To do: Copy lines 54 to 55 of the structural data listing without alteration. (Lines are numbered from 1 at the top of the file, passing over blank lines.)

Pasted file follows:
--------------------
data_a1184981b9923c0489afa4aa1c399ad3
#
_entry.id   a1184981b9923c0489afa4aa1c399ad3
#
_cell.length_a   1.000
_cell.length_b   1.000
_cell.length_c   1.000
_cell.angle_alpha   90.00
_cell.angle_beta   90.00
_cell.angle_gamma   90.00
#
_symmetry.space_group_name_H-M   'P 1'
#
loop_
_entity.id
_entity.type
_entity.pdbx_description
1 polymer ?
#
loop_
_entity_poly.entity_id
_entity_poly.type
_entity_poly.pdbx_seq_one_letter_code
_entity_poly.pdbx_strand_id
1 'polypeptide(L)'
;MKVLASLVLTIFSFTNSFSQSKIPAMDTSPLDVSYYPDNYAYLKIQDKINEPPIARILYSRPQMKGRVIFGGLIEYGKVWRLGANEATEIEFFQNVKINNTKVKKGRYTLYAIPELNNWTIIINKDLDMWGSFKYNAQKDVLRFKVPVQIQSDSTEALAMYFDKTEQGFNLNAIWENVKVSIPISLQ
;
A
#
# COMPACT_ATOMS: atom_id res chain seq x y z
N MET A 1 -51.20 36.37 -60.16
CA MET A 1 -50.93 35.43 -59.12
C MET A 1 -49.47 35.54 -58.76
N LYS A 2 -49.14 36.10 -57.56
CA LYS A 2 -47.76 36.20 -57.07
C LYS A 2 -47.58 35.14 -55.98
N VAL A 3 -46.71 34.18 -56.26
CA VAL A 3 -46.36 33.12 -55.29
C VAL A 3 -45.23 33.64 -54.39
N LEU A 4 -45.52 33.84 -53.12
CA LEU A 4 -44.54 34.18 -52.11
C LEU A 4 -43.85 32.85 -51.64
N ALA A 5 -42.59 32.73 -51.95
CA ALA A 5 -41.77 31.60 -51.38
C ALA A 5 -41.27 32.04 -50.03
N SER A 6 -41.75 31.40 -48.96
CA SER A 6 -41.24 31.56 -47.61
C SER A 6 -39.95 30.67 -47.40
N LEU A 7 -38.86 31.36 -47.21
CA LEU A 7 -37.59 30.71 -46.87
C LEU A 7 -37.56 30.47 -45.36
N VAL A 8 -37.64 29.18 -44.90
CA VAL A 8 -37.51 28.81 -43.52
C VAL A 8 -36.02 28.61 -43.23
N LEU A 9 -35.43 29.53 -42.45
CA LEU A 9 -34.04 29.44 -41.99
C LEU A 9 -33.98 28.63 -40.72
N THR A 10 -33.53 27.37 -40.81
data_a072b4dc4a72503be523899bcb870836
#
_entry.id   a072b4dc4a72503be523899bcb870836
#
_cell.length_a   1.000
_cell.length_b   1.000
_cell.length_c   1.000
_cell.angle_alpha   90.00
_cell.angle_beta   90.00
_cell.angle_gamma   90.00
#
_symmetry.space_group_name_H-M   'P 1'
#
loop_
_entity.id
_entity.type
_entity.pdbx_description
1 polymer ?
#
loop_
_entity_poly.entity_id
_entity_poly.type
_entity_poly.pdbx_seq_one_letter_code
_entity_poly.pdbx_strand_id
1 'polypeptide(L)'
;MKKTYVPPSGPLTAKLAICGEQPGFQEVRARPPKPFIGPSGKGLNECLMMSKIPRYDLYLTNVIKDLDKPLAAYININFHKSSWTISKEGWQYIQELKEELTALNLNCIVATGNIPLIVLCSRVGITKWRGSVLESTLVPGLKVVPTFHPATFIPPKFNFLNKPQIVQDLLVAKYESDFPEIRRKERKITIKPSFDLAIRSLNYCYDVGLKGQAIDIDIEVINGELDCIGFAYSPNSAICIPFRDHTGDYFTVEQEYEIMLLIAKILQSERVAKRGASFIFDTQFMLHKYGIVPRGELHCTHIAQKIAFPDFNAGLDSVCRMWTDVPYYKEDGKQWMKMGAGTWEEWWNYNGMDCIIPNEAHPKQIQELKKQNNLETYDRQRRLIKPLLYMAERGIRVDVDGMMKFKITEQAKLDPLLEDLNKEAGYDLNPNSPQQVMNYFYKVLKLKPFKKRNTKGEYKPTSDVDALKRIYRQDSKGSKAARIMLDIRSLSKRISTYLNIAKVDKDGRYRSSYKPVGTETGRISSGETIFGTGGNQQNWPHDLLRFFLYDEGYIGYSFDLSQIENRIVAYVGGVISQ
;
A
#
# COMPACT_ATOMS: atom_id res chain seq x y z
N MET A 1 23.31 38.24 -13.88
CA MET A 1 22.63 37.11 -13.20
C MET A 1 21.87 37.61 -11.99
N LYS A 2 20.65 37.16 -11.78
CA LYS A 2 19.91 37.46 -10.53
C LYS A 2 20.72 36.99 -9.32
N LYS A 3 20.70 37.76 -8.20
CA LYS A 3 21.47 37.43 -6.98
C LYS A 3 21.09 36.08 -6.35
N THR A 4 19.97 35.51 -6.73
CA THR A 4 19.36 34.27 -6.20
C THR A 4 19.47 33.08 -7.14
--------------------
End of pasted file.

C VAL A 8 -36.02 28.61 -43.23
N LEU A 9 -35.43 29.53 -42.45